Why do CEOs hire people backwards?

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Guess what Apple, Disney and Harley do? At these companies, the employees are there to achieve the shared true north (WHY, dream, vision, etc.) as a member of a committed team. There is a deployable strategy being executed and everyone (internal and external), everything (all structure) and 100 percent of the focus is on bringing that true north to the market.

There will always be opportunities for improvement in this changing world, but the “happiest place on earth” or “making a dent in the universe” or the “ultimate driving machine” will continue to be the true north for Disney, Apple and Harley where the improvement is in how customers experience the true north.

When CEOs decide to get the right people on the bus, the focus is on the people, their skills, their ability to grow, contribution, lead and follow, plus any number of other well-meaning measures.

This CEO finds the BEST person to put on the bus and then learns if that person is aligned to the company’s true north and improving the CEO’s brand or this is the most money someone has offered them and they are working for the money.

This CEO has to get this person to play well with others, and to keep them all motivated without the benefit of a compelling true north. Great people often have “their way” to do things that may or may not align with the true north.

The CEOs who built a business with a compelling true north get great people chasing the bus just to have the chance to get on to help attain and improve the shared true north. Their seat on the bus is aligned to the dream and they are focusing all their efforts on being a member of a team with a common true north.

This second way to hire creates a great place to work where the people are self-motivating and creative both as individuals and as team members. This team accomplishes great things for the customer, the team, themselves, and the bottom line because of the true north.

Five revenue strategy questions

  1. What is our brand promise?
  2. What’s the customer “problem” that we solve that no one ?else solves?
  3. What niche/s do or will we dominate?
  4. Who is our ideal customer?
  5. Which are our key offerings for dominating the niche?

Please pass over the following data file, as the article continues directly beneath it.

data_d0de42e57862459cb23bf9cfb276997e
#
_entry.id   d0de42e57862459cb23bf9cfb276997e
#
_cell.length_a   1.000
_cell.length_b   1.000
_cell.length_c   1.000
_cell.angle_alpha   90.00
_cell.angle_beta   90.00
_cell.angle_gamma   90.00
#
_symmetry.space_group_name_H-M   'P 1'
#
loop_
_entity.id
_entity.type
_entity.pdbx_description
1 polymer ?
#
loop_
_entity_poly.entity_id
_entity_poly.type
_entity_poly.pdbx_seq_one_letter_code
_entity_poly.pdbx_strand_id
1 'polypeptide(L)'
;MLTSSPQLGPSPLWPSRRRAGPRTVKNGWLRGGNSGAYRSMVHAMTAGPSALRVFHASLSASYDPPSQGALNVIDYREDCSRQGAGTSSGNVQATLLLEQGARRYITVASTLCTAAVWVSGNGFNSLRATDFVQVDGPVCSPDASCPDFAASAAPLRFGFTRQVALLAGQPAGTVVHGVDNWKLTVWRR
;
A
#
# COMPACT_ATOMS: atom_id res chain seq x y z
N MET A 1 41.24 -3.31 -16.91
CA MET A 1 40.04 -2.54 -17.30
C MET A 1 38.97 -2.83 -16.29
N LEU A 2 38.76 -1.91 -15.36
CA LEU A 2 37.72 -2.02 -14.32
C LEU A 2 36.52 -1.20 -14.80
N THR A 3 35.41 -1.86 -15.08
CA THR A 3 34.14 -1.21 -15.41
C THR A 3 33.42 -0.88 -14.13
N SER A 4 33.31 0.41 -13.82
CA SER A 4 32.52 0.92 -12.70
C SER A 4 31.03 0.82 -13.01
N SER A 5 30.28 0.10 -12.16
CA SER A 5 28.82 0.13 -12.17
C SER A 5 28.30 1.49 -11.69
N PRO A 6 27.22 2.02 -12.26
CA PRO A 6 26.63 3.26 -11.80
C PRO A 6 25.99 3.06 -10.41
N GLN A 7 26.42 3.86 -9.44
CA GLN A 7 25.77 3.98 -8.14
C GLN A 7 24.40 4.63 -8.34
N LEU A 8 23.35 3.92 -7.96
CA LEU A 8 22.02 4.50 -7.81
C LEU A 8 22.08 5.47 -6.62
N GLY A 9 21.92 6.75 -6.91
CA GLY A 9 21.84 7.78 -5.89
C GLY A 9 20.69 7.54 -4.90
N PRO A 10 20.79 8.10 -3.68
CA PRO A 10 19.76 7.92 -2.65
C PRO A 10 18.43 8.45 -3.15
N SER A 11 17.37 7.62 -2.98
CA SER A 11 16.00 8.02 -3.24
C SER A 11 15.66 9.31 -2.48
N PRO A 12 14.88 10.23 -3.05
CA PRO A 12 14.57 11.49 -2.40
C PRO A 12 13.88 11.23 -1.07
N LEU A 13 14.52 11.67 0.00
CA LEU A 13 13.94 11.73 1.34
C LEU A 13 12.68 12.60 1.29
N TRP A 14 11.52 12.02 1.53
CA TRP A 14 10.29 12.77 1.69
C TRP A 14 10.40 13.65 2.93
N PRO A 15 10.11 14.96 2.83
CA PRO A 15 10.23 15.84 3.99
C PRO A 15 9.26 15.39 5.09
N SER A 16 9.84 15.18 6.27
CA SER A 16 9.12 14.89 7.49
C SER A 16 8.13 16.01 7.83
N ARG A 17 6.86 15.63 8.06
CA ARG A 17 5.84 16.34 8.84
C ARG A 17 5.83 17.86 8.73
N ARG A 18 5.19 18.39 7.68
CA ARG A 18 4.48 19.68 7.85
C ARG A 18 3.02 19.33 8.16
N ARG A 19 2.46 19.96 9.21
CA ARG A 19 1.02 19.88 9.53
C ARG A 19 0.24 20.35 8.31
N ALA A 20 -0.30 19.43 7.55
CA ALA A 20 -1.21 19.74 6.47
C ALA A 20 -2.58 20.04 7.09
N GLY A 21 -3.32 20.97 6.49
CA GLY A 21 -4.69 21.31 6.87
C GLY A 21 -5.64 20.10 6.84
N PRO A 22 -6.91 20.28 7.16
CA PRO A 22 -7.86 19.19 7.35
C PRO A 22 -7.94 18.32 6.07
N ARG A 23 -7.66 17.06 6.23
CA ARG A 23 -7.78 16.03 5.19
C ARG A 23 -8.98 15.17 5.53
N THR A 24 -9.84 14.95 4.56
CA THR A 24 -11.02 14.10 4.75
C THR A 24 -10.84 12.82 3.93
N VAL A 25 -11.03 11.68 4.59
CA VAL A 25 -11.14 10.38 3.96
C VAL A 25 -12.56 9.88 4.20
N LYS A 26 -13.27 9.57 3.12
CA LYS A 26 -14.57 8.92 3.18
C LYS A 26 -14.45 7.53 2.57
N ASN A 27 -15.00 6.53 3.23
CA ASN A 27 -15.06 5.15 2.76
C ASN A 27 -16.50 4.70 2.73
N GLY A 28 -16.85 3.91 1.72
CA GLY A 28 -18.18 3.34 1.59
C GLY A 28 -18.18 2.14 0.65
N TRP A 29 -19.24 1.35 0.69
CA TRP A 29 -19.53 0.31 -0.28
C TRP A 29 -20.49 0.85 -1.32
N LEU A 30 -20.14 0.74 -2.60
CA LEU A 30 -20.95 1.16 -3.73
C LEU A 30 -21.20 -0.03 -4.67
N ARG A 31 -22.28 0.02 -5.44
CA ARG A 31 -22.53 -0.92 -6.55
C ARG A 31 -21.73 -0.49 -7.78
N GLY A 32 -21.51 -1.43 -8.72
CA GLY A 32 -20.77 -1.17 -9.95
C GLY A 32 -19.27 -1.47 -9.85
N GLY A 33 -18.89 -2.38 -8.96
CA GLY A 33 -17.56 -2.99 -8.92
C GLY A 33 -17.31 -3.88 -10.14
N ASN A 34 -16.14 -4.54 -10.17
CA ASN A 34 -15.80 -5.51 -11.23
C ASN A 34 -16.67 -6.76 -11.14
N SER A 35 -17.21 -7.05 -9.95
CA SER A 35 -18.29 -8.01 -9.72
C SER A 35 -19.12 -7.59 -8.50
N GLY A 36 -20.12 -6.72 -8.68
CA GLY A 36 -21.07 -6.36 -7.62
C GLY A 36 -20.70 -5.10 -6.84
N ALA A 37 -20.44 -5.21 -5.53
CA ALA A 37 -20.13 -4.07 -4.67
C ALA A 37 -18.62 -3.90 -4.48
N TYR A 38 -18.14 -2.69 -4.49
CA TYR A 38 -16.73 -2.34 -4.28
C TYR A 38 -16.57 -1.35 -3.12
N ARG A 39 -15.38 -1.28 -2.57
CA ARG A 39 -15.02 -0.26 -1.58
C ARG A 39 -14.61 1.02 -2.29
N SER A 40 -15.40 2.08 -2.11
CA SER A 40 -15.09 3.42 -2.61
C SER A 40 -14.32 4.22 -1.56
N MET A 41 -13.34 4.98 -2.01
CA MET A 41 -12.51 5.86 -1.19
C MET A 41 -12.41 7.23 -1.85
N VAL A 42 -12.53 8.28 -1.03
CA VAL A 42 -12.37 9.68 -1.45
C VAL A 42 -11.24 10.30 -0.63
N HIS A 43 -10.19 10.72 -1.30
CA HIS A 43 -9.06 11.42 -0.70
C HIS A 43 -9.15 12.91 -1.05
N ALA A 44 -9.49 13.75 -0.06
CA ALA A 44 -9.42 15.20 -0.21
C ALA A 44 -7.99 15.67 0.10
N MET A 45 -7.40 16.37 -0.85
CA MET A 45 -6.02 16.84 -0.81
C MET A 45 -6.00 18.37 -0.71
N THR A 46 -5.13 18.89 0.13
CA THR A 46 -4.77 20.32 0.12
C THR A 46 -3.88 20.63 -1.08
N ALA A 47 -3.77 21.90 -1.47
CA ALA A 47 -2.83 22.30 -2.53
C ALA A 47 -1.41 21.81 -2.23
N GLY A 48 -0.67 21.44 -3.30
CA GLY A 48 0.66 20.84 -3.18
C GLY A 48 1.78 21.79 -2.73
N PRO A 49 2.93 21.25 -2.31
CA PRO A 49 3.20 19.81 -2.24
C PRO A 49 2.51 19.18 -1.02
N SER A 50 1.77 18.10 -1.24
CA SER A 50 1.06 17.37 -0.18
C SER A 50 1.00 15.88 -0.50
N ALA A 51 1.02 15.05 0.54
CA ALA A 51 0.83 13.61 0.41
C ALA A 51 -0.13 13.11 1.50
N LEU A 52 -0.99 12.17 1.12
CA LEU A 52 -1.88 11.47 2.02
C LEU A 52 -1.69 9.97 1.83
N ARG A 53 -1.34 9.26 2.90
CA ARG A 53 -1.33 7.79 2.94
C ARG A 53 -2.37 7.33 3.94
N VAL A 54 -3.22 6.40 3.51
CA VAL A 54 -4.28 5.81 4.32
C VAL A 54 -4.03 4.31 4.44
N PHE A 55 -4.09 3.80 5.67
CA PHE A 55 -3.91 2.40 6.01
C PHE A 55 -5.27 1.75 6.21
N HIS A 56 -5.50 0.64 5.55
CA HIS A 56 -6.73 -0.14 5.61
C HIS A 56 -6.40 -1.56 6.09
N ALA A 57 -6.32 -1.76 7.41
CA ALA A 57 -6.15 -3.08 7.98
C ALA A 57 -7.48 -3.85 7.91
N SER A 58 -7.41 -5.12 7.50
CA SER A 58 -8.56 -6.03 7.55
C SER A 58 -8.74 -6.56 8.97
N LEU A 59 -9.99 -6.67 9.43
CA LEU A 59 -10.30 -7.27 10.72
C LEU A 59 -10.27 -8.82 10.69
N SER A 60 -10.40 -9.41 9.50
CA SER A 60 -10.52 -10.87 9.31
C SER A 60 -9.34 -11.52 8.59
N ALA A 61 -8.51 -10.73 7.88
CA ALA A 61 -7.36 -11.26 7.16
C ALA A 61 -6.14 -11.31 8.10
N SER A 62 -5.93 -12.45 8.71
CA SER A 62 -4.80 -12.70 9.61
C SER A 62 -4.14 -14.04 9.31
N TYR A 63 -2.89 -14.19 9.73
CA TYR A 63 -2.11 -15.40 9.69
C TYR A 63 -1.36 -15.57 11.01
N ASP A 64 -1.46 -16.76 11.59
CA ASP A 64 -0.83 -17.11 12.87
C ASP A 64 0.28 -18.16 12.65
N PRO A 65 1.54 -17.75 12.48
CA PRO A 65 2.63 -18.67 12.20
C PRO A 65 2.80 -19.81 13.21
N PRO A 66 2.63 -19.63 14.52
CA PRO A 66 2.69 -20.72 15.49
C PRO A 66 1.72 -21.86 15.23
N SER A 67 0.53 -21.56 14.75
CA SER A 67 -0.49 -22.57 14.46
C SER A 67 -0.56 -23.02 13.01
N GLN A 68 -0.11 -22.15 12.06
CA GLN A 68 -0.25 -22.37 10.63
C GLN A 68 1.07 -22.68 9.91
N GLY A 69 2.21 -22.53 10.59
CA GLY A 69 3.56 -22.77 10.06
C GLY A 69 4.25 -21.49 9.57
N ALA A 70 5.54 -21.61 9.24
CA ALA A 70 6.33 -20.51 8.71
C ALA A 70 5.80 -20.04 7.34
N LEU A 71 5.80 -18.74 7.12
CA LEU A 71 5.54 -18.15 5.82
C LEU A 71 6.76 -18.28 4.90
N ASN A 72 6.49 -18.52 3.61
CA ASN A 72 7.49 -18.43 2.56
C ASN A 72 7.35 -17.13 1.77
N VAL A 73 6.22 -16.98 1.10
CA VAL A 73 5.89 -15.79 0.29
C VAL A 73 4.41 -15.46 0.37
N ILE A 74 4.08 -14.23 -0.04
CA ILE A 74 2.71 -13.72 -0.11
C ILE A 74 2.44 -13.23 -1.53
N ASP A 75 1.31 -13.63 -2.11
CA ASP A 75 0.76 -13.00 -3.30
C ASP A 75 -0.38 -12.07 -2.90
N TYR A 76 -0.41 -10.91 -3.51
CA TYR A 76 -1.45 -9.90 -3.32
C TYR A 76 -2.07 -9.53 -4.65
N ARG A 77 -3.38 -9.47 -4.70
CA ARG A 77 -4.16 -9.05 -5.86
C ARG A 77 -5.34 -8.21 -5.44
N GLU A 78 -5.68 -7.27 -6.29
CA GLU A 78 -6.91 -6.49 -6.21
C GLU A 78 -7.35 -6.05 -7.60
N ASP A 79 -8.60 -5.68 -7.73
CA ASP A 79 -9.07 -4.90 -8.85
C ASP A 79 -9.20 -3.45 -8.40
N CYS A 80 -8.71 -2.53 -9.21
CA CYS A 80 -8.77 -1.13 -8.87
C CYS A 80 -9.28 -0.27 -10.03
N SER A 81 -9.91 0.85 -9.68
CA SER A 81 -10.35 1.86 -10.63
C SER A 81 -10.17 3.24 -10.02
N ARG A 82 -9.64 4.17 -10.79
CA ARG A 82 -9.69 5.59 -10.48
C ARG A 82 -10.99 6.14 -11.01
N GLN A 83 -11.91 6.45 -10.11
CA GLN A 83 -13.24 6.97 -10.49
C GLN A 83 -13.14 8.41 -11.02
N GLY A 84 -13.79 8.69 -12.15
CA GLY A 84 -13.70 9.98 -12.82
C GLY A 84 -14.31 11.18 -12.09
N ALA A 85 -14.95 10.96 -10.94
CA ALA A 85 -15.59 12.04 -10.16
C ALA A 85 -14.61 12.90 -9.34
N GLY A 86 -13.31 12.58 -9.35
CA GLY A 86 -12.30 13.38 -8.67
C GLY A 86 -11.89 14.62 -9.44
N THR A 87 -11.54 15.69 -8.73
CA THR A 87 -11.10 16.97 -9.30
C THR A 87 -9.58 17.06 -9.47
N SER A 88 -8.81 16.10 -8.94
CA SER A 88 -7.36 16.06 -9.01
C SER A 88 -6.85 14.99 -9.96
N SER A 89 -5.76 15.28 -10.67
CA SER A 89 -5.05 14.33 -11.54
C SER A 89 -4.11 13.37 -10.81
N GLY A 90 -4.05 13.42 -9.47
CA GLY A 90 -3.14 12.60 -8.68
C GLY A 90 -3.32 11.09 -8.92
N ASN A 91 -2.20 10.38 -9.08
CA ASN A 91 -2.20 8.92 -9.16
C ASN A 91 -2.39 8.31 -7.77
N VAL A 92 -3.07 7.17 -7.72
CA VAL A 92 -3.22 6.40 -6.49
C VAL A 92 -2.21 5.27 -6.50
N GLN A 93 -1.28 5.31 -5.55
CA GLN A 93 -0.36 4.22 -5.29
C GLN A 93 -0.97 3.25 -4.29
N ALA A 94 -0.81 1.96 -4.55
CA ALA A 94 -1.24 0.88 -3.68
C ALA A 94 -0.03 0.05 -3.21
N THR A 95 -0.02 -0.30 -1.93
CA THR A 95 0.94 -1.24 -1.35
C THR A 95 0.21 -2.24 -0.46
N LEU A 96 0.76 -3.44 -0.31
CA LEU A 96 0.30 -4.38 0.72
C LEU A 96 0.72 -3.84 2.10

Until a CEO can answer and deploy the five revenue strategy questions, they have no choice but to hire backwards.

The hidden benefit in answering and deploying the five revenue strategy questions is that the answers launch the CEO and the organization toward the true north that has great people “chasing the bus.”

Who do you know that would work for a company that can’t answer all five questions in a deployable fashion?

If these five questions aren’t answered in a deployable fashion how can you or anyone be a success since there are NO measurable goals?

If people are not “chasing the bus” because of these five answers then “everyone” is backwards hired. If they are backwards hired, they spend every day making it up and hoping things work out – but things only workout for backwards hires if the company is in a “right place at the right time” bubble. Companies in a “right place at the right time” bubble make money. In this bubble, even the bad companies are profitable, and based on the bubble profit, they claim “greatness.”

Take a quick inventory!

  • Have you answered and deployed the five revenue strategy questions?
  • Does everyone on your team know the true north and the path to getting there?
  • Are the right people chasing your bus looking for a chance to take a seat so they can support the team arriving at the true north?
  • Do you have to focus and motivate your team or are they focused, aligned and measuring their efforts to the true north even without you?
  • Are you hiring backwards or hiring those who are chasing your bus?

Discard those 20th Century myths and beware of trying to “get the right people on the bus” by focusing on the people.

Move to the 21st Century with the help of those who are “chasing the bus” because of where the bus is going.

Rick McPartlin founded The Revenue Game to help companies focus their organizations around the critical function of revenue generation. He has held senior executive positions and consulted for many Fortune 500 firms and small companies alike, and he’s shared his passion for “revenue generation as a science” for more than 20 years. Read more of his columns on our website at www.vbjusa.com/business-toolbox/inside-track/the-revenue-game.

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